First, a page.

Report points out twists in the Brazilian energy sector
São Paulo (SP), Brazil – A report launched on November, 11, at the Getulio Vargas Foundation, in São Paulo, points out the mistakes made by the Brazilian energy policy and presents the alternatives for efficient electric power generation, transmission, distribution, and use, based on environmental sustainability and social justice. The report was prepared by researchers from public and private organizations, including non-governmental ones, and it was funded chiefly by tax payers’ money.
The report reveals that Brazil throws away 20% of its power while transmitting the energy from the power plants to the consumption centers – and this is one of the highest rates in the world. Losses from the electric power transmission are less than 6% in Chile and around 7% in Europe.
This calculation was obtained in the auditing made by the Brazilian federal Court of Audit, the TCU (Tribunal de Contas da União). According to the authors of the study, the government’s strategy of investing in hydro-electric plants which are located far away from the big cities can worsen the situation, due to long distance transmission costs. The federal court of audit also estimated that those losses have a 5% impact over the average fare. When taking into account the unbilled energy and the uncollected tax, the loss in public money amounts to around R$ 20 billion (Brazilian Real) in the year of 2007 alone.
The document also shows that 8% of the energy generated in Brazil is exported through products with low value added, such as iron ore, steel, paper and pulp. Those products have low impact in generating jobs, high social and environmental costs, and add up to the Brazilians’ monthly pay bill.
Meanwhile, the government maintains its plans for speeding up the works to build hydro-electric plants in the Amazon and other regions, causing heavy impact upon the environment and mankind – i.e. greenhouse gas emissions, biological diversity losses, and risks to the livelihoods and rights of local populations. Those consequences are often not taken into consideration in the studies made by the governmental electric sector and private businessmen.
In the case of Belo Monte and Tapajós hydro-electric power plants, the risk scenarios presented in the study reveal that when one weighs the variables such as the building time and costs, the resulting carbon emissions, and the market prices for carbon credits, then the venture becomes unviable.
Regarding the funding of large hydro-electric plants, the report makes it clear that the decisions by financial organizations are guided by granted environmental licenses, which are legally biased and violate voluntary agreements, such as the Equator Principles and the Green Protocol.
Disregarded alternatives – The report points out that the huge potential of solar and wind energy is disregarded in public policies for the energy sector. The available technologies indicates that the use of solar power captured in less than 5% of the urban area in Brazil would be enough to supply 10% of the national electric power demand. As for the wind power, its unexploited potential is 300 Gigawatts (GW), which is the equivalent of three times the total installed capacity in the country.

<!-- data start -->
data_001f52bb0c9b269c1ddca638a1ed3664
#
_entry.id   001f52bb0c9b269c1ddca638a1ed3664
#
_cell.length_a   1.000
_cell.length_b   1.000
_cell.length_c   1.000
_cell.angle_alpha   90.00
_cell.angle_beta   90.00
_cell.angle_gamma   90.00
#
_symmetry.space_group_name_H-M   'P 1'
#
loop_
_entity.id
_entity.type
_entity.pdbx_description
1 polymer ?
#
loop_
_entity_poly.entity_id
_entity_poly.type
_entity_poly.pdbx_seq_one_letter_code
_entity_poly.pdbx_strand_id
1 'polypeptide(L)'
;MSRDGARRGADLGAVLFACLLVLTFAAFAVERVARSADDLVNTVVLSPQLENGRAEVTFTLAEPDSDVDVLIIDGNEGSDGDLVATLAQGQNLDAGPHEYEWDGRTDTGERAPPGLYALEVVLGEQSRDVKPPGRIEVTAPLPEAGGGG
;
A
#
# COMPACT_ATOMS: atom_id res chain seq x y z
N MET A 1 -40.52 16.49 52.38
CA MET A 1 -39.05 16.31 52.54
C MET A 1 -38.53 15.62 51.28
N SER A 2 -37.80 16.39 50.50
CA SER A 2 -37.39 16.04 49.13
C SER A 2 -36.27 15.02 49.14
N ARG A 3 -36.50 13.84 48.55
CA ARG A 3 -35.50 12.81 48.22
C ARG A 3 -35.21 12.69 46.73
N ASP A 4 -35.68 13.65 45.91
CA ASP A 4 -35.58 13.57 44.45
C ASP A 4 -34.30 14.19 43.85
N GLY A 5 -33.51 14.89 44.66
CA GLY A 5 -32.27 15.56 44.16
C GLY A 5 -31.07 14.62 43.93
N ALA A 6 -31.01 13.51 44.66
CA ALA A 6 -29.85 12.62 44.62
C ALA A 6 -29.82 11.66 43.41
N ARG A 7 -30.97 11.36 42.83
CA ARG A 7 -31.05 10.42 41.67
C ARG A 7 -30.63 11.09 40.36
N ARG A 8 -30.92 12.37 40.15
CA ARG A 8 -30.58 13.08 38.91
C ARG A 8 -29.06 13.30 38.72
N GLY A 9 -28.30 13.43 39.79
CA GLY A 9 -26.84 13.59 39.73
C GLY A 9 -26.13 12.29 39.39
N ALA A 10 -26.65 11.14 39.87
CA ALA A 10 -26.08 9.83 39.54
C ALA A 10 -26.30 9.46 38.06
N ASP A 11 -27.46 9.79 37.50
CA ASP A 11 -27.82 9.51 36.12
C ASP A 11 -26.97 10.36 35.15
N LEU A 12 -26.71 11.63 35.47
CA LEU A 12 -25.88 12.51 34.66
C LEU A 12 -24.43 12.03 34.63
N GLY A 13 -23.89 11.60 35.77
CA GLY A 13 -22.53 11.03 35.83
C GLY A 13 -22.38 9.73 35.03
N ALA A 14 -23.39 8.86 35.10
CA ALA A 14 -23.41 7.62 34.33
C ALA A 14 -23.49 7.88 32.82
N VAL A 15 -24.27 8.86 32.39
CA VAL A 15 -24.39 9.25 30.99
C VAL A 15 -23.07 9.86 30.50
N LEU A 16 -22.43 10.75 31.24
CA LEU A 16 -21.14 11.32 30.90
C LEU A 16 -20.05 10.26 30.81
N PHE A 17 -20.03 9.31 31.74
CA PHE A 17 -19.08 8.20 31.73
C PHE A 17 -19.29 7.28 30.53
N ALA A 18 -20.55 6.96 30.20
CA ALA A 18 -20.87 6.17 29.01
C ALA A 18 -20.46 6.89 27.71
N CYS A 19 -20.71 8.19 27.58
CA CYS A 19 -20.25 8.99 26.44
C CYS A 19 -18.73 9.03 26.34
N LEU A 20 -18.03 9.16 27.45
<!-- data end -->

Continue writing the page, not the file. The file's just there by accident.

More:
When analyzing the electric power from biological sources in the energy matrix, the authors note that the use of biomass from sugar cane for electric power co-generation means an important power source for the country, and means an alternative to oil and other fossil fuels. The generation potential of sugar cane biomass could reach an average of 14,000 megawatts (MW) by 2021, and this is the equivalent of the power produced by three plants like the one in Belo Monte.
"Biomass is complementary to hydro-electric power”, stressed Pedro Bara Neto, the infrastructure strategy leader at WWF’s Living Amazon Initiative.
Another alert from the report regards the unbalance in public investments, which contributes to the lack of competitiveness of the Brazilian industry production. According to the document, by 2020 the federal government will invest R$ 590 billion in the oil and gas sector and R$ 190 billion in the construction of hydro-electric plants; meanwhile, no amount has yet been determined in the official plans for the energy efficiency.
Urgent review – For all these reasons, the authors call the attention to the need for an urgent review of the governmental guidelines for determining future scenarios of energy demand, to replace those which are exclusively based on the economic growth projections from the Gross Domestic Product (GDP) and do not take into account vital issues such as the energy efficiency and its destination.
The experts still point out that it is necessary to prioritize the increase in energy efficiency and the decrease in waste. They stress that the economic efficiency of the energy sector is a vital element in technological innovation and industrial competitiveness, and yet there are no incentives for that.
The authors of the report, entitled The Brazilian electric power sector and sustainability in the 21st century – opportunities and challenges, are WWF-Brazil, the Social and Environmental Institute ISA, Greenpeace, Friends of the Earth-Brazilian Amazon, International Rivers-Brazil, and Amazon Watch, as well as individual researchers such as Célio Bermann, from the University of São Paulo’s (USP) Electric Technique and Energy Institute; Philip Fearnside, from Inpa (the National Amazon Research Institute); and Wilson Cabral de Sousa Júnior, from ITA, the Aeronautical Technology Institute.